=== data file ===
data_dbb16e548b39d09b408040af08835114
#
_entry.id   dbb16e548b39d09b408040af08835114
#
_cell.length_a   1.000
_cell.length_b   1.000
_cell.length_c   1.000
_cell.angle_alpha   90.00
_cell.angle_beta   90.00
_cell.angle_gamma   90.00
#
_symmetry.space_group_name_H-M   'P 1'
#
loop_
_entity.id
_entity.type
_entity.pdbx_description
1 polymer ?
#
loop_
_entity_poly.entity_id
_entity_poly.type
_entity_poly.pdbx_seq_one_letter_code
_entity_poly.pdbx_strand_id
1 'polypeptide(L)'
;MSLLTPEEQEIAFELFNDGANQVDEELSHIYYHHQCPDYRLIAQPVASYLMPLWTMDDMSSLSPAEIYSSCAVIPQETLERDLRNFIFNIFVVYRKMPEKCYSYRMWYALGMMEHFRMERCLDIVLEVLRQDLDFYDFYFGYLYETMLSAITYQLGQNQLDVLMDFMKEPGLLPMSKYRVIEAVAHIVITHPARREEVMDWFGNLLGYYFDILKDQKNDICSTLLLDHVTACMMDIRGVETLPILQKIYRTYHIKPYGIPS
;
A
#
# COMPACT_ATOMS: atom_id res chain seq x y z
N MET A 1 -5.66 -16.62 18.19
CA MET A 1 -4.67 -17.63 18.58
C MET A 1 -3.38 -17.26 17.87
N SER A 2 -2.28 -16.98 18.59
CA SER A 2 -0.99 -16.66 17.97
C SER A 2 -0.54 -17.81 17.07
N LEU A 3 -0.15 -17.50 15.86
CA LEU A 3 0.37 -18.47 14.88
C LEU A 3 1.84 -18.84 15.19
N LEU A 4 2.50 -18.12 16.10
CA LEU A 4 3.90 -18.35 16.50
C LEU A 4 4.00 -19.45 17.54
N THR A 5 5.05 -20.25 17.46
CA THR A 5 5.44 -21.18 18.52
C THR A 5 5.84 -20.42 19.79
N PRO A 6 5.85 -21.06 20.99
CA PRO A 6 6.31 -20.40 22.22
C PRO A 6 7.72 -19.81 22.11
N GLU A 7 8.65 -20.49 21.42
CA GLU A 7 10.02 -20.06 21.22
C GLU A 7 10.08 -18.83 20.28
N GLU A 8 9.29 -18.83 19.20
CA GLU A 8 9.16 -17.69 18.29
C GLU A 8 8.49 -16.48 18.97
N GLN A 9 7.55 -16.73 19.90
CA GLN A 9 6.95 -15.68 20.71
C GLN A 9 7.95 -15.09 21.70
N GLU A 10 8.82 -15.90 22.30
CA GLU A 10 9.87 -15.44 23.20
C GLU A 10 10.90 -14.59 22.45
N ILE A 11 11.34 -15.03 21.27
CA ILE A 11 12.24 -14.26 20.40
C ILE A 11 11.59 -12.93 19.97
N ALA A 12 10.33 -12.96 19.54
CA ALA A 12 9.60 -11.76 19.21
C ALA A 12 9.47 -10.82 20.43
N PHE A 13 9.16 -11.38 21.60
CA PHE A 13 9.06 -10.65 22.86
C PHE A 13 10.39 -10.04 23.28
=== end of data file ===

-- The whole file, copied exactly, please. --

data_dbb16e548b39d09b408040af08835114
#
_entry.id   dbb16e548b39d09b408040af08835114
#
_cell.length_a   1.000
_cell.length_b   1.000
_cell.length_c   1.000
_cell.angle_alpha   90.00
_cell.angle_beta   90.00
_cell.angle_gamma   90.00
#
_symmetry.space_group_name_H-M   'P 1'
#
loop_
_entity.id
_entity.type
_entity.pdbx_description
1 polymer ?
#
loop_
_entity_poly.entity_id
_entity_poly.type
_entity_poly.pdbx_seq_one_letter_code
_entity_poly.pdbx_strand_id
1 'polypeptide(L)'
;MSLLTPEEQEIAFELFNDGANQVDEELSHIYYHHQCPDYRLIAQPVASYLMPLWTMDDMSSLSPAEIYSSCAVIPQETLERDLRNFIFNIFVVYRKMPEKCYSYRMWYALGMMEHFRMERCLDIVLEVLRQDLDFYDFYFGYLYETMLSAITYQLGQNQLDVLMDFMKEPGLLPMSKYRVIEAVAHIVITHPARREEVMDWFGNLLGYYFDILKDQKNDICSTLLLDHVTACMMDIRGVETLPILQKIYRTYHIKPYGIPS
;
A
#
# COMPACT_ATOMS: atom_id res chain seq x y z
N MET A 1 -5.66 -16.62 18.19
CA MET A 1 -4.67 -17.63 18.58
C MET A 1 -3.38 -17.26 17.87
N SER A 2 -2.28 -16.98 18.59
CA SER A 2 -0.99 -16.66 17.97
C SER A 2 -0.54 -17.81 17.07
N LEU A 3 -0.15 -17.50 15.86
CA LEU A 3 0.37 -18.47 14.88
C LEU A 3 1.84 -18.84 15.19
N LEU A 4 2.50 -18.12 16.10
CA LEU A 4 3.90 -18.35 16.50
C LEU A 4 4.00 -19.45 17.54
N THR A 5 5.05 -20.25 17.46
CA THR A 5 5.44 -21.18 18.52
C THR A 5 5.84 -20.42 19.79
N PRO A 6 5.85 -21.06 20.99
CA PRO A 6 6.31 -20.40 22.22
C PRO A 6 7.72 -19.81 22.11
N GLU A 7 8.65 -20.49 21.42
CA GLU A 7 10.02 -20.06 21.22
C GLU A 7 10.08 -18.83 20.28
N GLU A 8 9.29 -18.83 19.20
CA GLU A 8 9.16 -17.69 18.29
C GLU A 8 8.49 -16.48 18.97
N GLN A 9 7.55 -16.73 19.90
CA GLN A 9 6.95 -15.68 20.71
C GLN A 9 7.95 -15.09 21.70
N GLU A 10 8.82 -15.90 22.30
CA GLU A 10 9.87 -15.44 23.20
C GLU A 10 10.90 -14.59 22.45
N ILE A 11 11.34 -15.03 21.27
CA ILE A 11 12.24 -14.26 20.40
C ILE A 11 11.59 -12.93 19.97
N ALA A 12 10.33 -12.96 19.54
CA ALA A 12 9.60 -11.76 19.21
C ALA A 12 9.47 -10.82 20.43
N PHE A 13 9.16 -11.38 21.60
CA PHE A 13 9.06 -10.65 22.86
C PHE A 13 10.39 -10.04 23.28